Writs In Indian Constitution
Points to Remember:
- The Supreme Court can issue writs only for the enforcement of fundamental rights whereas a high court can issue writs not only for the enforcement of Fundamental Rights but also for any other purpose.
- A remedy under Article 32 is in itself a Fundamental Right and hence, the Supreme Court may not refuse to exercise its writ jurisdiction.
- On the other hand, a remedy under Article 226 is discretionary and hence, a high court may refuse to exercise its writ jurisdiction.
Let’s proceed to understand the meaning and scope of different kinds of writs mentioned in Articles 32 and 226 of the Constitution. There are five types of writs under Indian constitution.
1. Habeas Corpus –
- It is a Latin term which literally means ‘to have the body of’.
- It is an order issued by the court to a person who has detained another person, to produce the body of the latter before it. The court then examines the cause and legality of detention.
- This writ is a bulwark of individual liberty against arbitrary detention.
- The writ of habeas corpus can be issued against both public authorities as well as private individuals.
- It literally means ‘we command’.
- It is a command issued by the court to a public official asking him to perform his official duties that he has failed or refused to perform.
- It can also be issued against any public body, a corporation, an inferior court, a tribunal or government for the same purpose.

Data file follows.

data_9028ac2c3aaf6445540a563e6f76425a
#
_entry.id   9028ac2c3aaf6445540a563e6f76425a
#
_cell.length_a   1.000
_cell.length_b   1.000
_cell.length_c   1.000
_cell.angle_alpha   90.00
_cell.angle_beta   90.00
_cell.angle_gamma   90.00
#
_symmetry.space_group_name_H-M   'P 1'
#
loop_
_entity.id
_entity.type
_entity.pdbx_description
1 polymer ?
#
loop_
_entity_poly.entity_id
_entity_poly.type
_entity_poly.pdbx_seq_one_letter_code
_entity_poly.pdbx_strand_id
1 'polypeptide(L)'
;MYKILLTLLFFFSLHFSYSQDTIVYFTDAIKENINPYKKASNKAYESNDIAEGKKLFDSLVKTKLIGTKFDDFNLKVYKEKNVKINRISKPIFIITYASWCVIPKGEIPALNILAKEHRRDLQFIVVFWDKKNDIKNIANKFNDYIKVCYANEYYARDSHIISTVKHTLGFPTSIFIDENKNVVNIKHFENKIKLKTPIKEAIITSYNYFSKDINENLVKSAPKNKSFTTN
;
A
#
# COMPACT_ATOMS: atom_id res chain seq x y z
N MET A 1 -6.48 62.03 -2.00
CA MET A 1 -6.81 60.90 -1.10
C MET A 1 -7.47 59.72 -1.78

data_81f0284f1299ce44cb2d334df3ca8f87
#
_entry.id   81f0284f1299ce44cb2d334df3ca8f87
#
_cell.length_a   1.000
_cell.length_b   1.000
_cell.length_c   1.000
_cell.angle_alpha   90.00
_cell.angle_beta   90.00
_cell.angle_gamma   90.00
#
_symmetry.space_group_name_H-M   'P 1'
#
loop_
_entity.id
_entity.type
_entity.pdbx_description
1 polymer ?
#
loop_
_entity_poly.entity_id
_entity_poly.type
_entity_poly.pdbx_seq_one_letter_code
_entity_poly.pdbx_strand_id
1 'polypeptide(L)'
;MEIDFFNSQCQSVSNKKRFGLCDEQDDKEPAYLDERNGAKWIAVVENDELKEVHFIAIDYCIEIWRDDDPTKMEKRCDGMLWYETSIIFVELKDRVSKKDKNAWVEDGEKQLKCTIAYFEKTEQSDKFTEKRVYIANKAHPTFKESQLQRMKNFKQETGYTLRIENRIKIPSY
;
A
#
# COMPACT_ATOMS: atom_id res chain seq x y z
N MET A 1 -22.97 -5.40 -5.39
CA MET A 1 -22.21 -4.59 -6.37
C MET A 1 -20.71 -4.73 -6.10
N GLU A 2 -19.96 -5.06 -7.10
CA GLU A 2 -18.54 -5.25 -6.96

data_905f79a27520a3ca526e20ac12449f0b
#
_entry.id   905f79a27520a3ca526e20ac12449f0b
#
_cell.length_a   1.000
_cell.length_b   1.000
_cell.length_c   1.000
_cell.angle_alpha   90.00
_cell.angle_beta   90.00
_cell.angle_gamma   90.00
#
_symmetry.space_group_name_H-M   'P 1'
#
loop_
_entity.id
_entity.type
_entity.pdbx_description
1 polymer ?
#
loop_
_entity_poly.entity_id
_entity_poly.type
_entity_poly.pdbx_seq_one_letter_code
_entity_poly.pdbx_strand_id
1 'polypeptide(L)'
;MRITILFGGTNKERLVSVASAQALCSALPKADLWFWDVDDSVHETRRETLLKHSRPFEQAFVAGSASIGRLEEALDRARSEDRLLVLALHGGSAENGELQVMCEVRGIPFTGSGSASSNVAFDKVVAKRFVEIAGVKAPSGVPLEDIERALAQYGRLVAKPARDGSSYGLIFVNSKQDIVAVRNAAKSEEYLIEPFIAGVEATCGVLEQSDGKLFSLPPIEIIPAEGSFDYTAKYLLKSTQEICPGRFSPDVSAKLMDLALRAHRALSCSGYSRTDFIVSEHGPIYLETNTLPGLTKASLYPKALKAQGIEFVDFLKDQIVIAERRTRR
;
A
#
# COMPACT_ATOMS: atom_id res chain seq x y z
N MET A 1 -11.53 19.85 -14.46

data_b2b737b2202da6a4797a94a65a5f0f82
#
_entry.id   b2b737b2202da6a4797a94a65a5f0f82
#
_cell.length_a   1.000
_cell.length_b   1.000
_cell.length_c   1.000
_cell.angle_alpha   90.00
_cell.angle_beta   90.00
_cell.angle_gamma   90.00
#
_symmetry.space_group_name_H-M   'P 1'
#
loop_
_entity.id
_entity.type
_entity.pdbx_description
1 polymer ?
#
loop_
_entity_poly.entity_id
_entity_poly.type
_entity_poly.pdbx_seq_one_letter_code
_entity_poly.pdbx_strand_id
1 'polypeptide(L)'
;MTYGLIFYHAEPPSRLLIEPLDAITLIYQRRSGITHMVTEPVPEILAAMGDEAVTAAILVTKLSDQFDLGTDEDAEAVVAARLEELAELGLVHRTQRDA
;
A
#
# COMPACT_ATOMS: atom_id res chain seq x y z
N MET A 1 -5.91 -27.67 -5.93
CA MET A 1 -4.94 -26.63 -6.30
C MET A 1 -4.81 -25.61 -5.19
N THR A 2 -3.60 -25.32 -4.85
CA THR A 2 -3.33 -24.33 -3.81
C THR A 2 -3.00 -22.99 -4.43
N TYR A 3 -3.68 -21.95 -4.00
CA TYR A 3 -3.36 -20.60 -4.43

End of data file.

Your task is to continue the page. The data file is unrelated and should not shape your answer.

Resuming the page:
- It literally, it means ‘to forbid’.
- It is issued by a higher court to a lower court or tribunal to prevent the latter from exceeding its jurisdiction or usurping a jurisdiction that it does not possess.
- The writ of prohibition can be issued only against judicial and quasi-judicial authorities.
- In the literal sense, it means ‘to be certified’ or ‘to be informed’.
- It is issued by a higher court to a lower court or tribunal either to transfer a case pending with the latter to itself or to squash the order of the latter in a case.
- It is issued on the grounds of excess of jurisdiction or lack of jurisdiction or error of law.
Previously, the writ of certiorari could be issued only against judicial and quasi-judicial authorities and not against administrative authories. However, in 1991, the Supreme Court ruled that the certiorari can be issued even against administrative authorities affecting rights of individuals.
- In the literal sense, it means ‘by what authority or warrant’.
- It is issued by the court to enquire into the legality of claim of a person to a public office.
- It prevents illegal usurpation of public office by a person.
- The writ can be issued only in case of a substantive public office of a permanent character created by a statute or by the Constitution.
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